Thursday, June 19, 2014

God's Handmaiden: Elizabeth of Hungary


Elizabeth of Hungary---Helper of the Poor



Daughter of a king, wife and mother of princes, Elizabeth used her royal revenue for the distressed. During a famine she fed nine hundred at her palace gate. She helped build a hospital and cared for the sick.

Although she died when she was only twenty four, the story of her consecration to God and her noble acts of charity has continued to inspire many to a higher way of life for more than nine centuries. 

She was the daughter of a king, and the wife of a prince, but she wore her regal honors humbly. She gave up her fine clothes for a plain grey Franciscan robe and wore it with such grace that others were uplifted by her queenliness. She lived in a troubled time of cultural confusion, but she brought freshness and poise wherever she appeared.

Elizabeth was born in 1207 in the royal castle of Pozsony. She was reared in Wartburg Castle, a gray structure that rose from the mist and snowy pines of a Thuringian forest near the medieval town of Marburg in Hesse. At Wartburg she spent a very happy childhood, but when Elizabeth was seven her mother died, and she learned as a young girl to take her perplexities into the Wartburg chapel. 

She came from a deeply religious family. Her mother, Gertrude, belonged to a long line of Christians. Her mother's sister, Hedwig, founded a convent for lepers after rearing her six children. Her father, Andrew II, was noted for his generosity toward the church and the poor. 

At only 14, Elizabeth married King Louis IV. She and her husband agreed to rule their people justly and to welcome religious orders into their castle. 

Elizabeth had four children, and after the birth of each child she walked barefoot over the rough roads to St. Katherine's Chapel. She thanked God for the delivery of her child and recited the Psalm: "Children are a heritage of the Lord; and the fruit of the womb is His reward. As arrows are in the hands of a mighty man, so are children of the youth." (Psalm 127: 3-4)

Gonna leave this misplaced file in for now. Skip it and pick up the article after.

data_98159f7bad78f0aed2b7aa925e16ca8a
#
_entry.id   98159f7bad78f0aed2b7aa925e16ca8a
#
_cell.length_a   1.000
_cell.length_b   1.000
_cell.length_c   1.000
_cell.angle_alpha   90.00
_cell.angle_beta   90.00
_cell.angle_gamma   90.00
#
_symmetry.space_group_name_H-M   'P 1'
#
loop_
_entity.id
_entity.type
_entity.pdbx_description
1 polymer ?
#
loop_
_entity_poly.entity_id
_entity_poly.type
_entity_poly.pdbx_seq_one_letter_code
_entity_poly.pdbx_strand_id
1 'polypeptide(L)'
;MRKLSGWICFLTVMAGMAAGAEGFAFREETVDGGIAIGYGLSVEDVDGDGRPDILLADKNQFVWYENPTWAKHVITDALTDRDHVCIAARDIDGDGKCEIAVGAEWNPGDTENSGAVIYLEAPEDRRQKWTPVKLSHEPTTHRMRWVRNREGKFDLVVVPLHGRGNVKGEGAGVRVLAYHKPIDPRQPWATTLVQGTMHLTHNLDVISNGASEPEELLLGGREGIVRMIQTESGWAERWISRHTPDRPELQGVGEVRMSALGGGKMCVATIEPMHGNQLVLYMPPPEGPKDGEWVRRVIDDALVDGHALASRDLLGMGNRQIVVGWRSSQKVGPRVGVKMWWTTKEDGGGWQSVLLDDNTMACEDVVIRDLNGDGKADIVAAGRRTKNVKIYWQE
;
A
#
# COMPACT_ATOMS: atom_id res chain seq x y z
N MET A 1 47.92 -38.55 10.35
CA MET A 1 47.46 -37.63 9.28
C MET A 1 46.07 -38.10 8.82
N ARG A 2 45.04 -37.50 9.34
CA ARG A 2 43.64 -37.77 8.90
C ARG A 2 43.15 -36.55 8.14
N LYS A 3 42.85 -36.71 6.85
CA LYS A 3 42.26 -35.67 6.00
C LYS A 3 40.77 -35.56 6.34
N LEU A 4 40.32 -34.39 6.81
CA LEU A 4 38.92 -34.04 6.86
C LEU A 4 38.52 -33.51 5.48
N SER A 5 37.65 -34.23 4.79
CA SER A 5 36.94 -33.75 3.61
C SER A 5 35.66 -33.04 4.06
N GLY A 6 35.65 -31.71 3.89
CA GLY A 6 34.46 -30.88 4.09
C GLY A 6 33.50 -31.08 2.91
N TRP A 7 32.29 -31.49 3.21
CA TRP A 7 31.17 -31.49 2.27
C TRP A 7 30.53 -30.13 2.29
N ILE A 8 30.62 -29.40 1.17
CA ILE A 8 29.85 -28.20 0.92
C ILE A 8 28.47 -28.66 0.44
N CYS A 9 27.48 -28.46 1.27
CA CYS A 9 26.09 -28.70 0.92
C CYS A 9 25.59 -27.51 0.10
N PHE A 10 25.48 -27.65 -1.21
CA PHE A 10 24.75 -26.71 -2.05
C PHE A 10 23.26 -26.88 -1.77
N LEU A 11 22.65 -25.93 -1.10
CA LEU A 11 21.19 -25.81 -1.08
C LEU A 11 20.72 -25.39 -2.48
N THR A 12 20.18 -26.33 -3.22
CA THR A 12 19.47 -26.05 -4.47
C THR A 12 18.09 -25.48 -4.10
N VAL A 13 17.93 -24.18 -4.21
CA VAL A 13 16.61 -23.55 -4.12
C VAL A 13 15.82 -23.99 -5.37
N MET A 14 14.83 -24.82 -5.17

Elizabeth's life of good works and devotion had roots in her early training. In her childhood she had heard from her father the story of St. Francis of Assisi. The secret of his life became the secret of hers. Like him, she was sustained by a double joy, the joy of love and the joy of suffering for love. She said of Jesus "do thou, by thy most bitter death, give me a lively faith, firm hope and perfect charity." 

Among the miseries of Elizabeth's age was leprosy. The lepers in their coarse gray gowns were dreaded and loathed, and many were forced to wander till they died. Elizabeth, remembering that Christ ate in the house of a leper and that He bade His disciples to heal the sick and cleanse the lepers, devoted herself to the most menial service for these poor creatures. She eventually built a home for lepers.

At the end of her life, she renounced all material things---in her heart she had long before abandoned them---she found greater spiritual fulfillment. Again she served the lepers, the aged, the poor. She took the vows of the Third Order of St. Francis, wishing to eschew the pomp of the world for the love of Christ.

It is said of Catherine, "she no longer felt herself a princess but His humble servant."  Elizabeth learned to accept all of her trials by thinking only of Christ's suffering and of how people had mocked Him too. 

She was a royal princess who sought to be glorious within.

(All information from "Great Women of the Christian Faith" By: Edith Deen)


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